Learn some proper e-mail etiquette by reading this article! Email is the foremost method of communication today. And, it is undoubtedly one of the most widely used methods of communication used today next to the telephone, the post office, and the FAX machine. Like every other form of communication, one must use proper etiquette when dealing with other human beings. There are, of course, rules of etiquette which pertain to email, and here they are:
Rule Number One- Do not use all uppercase letters when typing in your email message. USING ALL UPPERCASE LETTERS in an email message is equivalent to shouting at someone in person. This is considered rude in Internet circles. If you want to make a word or words *stand out*, then you should place an asterisk directly before and directly after the word or group of words. Note the example given. This is an effective as well as proper way of emphasizing your thoughts in your email messages. Rule Number Two- Like a letter that is sent via the traditional snail mail method, or words that are said, once it is sent or they are said, they cannot be retrieved. emails are the same way. Therefore, before you send an electronic message, you should re-read it to make sure that you have said exactly the message that you want to express. You should also spell check the entire document in order to omit any possible spelling errors. That, and it never hurts to check your punctuation as well. Remember that your email message reflects on you as a person. If the spelling is poor, or if the grammar is lacking, then it does not make a good impression on the receiver.
Learn the benefits of tea for your health. Tea is the ancient, natural preventative.
During the Tang Dynasty (618-906 AD), tea became China's national drink. In 1644 sailors began bringing packets from the Far East to the United Kingdom. This replaced ale as the national drink of England. Tea bushes arrived in the United States in 1799 and by 1901 Thomas Sullivan of New Your had developed the first tea bag.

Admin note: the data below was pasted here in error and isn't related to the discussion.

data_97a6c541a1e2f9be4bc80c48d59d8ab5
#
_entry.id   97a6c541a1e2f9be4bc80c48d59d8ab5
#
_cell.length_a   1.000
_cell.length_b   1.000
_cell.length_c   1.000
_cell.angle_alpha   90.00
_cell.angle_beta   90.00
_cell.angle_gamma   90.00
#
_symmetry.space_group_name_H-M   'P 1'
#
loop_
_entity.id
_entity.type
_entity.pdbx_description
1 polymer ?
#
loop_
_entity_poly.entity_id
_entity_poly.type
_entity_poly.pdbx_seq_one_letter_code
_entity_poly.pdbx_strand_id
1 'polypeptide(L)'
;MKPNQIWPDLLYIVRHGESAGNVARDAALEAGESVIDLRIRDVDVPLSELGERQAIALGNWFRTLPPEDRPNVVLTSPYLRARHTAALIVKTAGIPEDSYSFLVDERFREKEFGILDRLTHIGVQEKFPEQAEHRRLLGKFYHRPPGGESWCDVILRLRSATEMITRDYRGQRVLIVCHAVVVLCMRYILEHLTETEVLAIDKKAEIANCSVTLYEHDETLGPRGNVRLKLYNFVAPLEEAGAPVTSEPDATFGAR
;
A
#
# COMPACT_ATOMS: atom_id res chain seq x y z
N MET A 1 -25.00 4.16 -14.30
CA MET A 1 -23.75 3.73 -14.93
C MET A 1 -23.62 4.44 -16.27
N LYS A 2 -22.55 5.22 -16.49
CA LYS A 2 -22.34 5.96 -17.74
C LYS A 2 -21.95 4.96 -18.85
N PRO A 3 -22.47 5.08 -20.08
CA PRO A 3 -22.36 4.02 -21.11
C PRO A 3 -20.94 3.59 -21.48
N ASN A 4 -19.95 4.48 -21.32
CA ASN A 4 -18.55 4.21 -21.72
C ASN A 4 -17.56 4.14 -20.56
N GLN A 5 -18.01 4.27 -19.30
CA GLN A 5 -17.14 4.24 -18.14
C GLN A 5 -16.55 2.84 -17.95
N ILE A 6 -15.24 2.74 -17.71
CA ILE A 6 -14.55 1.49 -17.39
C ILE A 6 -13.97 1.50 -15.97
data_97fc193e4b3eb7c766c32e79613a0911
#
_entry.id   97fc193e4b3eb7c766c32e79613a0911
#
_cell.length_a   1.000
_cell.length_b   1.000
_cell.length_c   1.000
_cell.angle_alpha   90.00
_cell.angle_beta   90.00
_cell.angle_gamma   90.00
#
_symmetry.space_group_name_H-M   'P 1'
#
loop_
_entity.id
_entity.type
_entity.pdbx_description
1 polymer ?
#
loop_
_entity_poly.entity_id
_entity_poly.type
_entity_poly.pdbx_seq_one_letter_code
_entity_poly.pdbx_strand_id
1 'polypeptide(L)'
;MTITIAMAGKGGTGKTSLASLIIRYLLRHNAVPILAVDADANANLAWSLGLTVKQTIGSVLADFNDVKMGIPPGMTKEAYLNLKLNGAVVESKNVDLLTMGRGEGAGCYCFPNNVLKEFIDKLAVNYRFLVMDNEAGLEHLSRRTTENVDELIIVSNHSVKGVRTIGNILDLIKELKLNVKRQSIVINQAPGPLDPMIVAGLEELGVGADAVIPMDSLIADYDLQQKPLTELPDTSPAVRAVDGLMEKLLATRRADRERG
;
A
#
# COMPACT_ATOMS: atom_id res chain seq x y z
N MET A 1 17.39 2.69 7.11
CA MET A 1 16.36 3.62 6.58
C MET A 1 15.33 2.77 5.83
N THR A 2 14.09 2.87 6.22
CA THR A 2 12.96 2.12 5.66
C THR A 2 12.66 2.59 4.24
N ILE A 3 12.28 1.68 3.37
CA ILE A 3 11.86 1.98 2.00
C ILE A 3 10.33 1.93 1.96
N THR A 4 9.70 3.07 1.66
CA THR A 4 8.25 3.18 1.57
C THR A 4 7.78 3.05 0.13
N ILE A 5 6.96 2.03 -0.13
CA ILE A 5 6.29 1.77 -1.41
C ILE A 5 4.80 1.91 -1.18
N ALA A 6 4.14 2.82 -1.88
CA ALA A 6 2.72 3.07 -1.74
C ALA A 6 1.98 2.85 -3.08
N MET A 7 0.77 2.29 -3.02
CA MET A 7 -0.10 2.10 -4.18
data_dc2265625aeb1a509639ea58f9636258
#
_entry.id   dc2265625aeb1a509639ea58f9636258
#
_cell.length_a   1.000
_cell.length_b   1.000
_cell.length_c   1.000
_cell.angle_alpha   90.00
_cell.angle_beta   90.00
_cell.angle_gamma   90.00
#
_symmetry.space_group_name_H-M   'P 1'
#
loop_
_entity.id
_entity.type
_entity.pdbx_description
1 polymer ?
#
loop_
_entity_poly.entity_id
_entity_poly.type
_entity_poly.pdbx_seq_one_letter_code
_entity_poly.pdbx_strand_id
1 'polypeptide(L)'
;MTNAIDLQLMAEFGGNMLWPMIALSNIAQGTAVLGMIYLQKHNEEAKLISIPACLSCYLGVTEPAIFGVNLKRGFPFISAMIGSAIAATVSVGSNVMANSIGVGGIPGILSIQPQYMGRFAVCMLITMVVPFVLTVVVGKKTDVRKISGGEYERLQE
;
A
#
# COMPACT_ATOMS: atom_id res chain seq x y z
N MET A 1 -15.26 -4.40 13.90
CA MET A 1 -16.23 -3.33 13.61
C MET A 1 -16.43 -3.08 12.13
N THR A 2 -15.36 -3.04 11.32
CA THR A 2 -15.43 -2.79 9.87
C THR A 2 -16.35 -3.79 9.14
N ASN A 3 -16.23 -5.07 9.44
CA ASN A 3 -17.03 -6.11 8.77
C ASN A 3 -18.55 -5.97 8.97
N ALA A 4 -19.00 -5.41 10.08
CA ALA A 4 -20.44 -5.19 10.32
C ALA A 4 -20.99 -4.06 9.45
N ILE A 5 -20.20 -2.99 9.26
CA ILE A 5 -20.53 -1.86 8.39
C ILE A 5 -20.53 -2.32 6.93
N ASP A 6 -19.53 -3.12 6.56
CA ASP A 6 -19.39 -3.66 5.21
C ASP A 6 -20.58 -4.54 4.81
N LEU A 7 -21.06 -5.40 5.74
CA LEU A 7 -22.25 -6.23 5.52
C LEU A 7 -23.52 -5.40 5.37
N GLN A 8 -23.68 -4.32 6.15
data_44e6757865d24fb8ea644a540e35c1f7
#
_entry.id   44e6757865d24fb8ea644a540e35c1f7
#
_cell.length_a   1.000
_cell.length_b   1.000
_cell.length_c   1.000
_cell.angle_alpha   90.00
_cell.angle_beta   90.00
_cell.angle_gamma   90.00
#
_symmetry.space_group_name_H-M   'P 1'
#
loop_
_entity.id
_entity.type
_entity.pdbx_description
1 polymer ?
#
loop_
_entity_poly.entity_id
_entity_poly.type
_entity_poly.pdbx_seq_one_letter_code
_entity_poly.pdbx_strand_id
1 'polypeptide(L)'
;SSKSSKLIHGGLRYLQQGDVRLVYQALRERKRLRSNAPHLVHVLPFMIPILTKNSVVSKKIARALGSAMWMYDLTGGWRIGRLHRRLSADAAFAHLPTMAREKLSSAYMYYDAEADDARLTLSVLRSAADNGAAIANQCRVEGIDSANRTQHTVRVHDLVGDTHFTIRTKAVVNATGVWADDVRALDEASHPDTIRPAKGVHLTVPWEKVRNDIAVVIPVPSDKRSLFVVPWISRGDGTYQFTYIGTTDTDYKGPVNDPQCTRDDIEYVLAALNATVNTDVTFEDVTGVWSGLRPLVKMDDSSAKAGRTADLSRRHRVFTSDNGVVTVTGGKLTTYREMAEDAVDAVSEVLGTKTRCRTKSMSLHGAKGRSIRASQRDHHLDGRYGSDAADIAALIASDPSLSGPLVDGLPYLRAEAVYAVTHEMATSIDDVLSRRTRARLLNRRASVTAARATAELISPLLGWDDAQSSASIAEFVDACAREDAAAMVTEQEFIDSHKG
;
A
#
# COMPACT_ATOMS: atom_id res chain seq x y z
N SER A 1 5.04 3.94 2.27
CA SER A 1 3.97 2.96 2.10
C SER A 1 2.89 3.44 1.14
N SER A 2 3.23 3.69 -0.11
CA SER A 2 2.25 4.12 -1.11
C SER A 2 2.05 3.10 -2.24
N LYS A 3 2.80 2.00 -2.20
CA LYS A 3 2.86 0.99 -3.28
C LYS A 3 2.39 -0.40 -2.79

Leaves of the Camellia sinensis plant are dried for stability and shelf life. This particular leaf is rich in manganese and potassium and may provide up to 45% of the recommended daily requirement. Blood cholesterol, pressure and clotting all related to coronary function and disease, decreases as tea consumption increases.
Also rich in vitamins C and E, two cups of green tea provides as much nutrition as one cup of orange juice. It is well known that these vitamins plus the beta-carotene also found in green teas provide the same antioxidant effects as broccoli, spinach and tomatoes.
Teas are differentiated by color, grade and method of processing. Fermented leaves yield Black and Oolong teas, which are more hearty. Green tea requires less processing, hence its green/gold color and delicate aromas.
As for caffeine content, full flavor coffees average 110mg per cup, while most teas deliver only 50 mg. Those who find decaffeinated coffee lacking, may refer to tea for its naturally reduced caffeine content. Like coffee, it too is a natural diuretic.
Studies have shown that estrogen-like compounds in tea has increased bone mass by five percent in tea drinkers, thereby reducing fracture risk by ten to twenty percent. The comforting qualities of tea is no old wives tale either. A natural bioflavonoid found in green tea has been found to significantly increase endorphin levels, which in turn, reduce pain and anxiety.
Black tea is no slouch either. There is evidence that it has greatly reduced the incidence of cancers of the digestive tract, lungs, urinary tract, and skin among regular tea drinkers. White teas, which are very rare and derived from the buds of the tea plant and are produced almost entirely in China. This variety is known for protecting DNA, which in essence, fights cancer.
Tea is also a natural source of fluoride, which everyone knows is a preventative for tooth decay and gum disease. Each cup of tea can provide 0.1 mg, which is far more than fluorinated tap water.
Did you know that herbal teas are not true teas? They are a combination of fruits and herbs and contain no tea leaves. Though they do play a part in health, they do not afford the same benefits.
The United States Tea Association has conducted a survey and found that 85 % of tea consumed in our country is iced. Though you may think grabbing that bottled tea from the cooler at your local mini-mart will offer benefit, be aware that in order to maintain clarity of the tea, processing has removed much of the natural disease preventative antioxidants. For the most beneficial results, tea that is steeped in water that has reached boiling and then iced is the way to go.
With over three thousand varieties to choose from, chances are you will find several favorites while drinking to better health.
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